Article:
James Herriot Revisited
“Herriot charms because he delights in life, embraces it with sensitivity and gust and writes with grace. All Creatures Great and Small may well be the happiest book of the year.”
The New York Times Book Review
It was 1979 and All Creatures Great and Small, by James Herriot, was immensely popular. This book, first published in 1972, and several sequels, were best sellers and romanticized rural veterinary practice for a whole generation of readers. It’s likely that not a single veterinary school applicant had failed to read Herriot’s books prior to the application and interview process.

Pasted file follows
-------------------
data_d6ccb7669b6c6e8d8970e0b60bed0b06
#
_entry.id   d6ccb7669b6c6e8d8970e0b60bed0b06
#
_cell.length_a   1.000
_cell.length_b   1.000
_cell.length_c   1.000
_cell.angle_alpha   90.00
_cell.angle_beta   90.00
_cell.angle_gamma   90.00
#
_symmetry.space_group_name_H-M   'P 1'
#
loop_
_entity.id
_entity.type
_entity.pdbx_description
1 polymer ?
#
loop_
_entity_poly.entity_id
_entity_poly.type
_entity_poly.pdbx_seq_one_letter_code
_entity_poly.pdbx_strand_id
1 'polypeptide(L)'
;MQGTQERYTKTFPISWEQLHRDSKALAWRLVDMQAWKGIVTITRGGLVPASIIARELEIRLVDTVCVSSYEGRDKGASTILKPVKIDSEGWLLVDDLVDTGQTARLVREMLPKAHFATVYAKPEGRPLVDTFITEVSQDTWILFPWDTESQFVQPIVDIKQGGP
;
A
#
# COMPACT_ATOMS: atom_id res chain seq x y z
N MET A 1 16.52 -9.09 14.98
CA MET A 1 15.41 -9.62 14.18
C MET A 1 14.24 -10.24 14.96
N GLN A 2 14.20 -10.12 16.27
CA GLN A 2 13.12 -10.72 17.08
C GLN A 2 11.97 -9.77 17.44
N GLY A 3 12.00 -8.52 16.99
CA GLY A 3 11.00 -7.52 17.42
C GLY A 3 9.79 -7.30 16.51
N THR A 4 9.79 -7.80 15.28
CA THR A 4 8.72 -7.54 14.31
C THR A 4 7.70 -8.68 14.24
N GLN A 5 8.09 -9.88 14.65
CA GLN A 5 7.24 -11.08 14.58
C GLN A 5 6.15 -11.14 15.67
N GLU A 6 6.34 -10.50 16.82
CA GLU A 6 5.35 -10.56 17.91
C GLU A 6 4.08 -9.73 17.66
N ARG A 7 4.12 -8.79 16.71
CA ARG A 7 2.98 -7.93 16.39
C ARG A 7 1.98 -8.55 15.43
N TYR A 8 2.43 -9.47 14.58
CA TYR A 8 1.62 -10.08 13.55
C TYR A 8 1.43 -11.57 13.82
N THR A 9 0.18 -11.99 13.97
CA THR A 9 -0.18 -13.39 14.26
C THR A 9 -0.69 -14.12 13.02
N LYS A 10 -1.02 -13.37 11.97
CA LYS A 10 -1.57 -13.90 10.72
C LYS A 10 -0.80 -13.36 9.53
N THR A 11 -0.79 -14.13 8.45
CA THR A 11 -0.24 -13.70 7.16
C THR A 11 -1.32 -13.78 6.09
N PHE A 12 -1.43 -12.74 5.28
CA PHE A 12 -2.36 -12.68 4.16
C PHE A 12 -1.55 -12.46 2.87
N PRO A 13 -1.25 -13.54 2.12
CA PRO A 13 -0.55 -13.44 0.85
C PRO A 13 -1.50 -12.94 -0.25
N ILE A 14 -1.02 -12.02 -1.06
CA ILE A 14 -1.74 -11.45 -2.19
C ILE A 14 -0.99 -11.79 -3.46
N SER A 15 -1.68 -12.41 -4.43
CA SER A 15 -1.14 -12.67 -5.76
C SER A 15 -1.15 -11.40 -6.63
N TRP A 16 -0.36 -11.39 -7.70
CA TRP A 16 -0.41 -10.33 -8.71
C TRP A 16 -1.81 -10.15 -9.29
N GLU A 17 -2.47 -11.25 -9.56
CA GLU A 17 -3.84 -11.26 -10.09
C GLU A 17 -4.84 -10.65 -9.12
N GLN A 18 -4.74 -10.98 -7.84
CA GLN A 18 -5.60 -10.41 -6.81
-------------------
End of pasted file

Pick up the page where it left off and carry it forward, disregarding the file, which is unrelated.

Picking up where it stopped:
Siegfried Farnon, James’ boss, had a younger brother, Tristan, who was lacking in the over-achieving tendencies of his older brother. He was having great difficulty getting through his veterinary school curriculum and seemed to be a “disaster waiting to happen” as he continuously partied, slacked off at work and went from one “wreck” to another, much to the dismay of Siegfried. Despite his early exploits, Tristan went on to a highly successful veterinary career.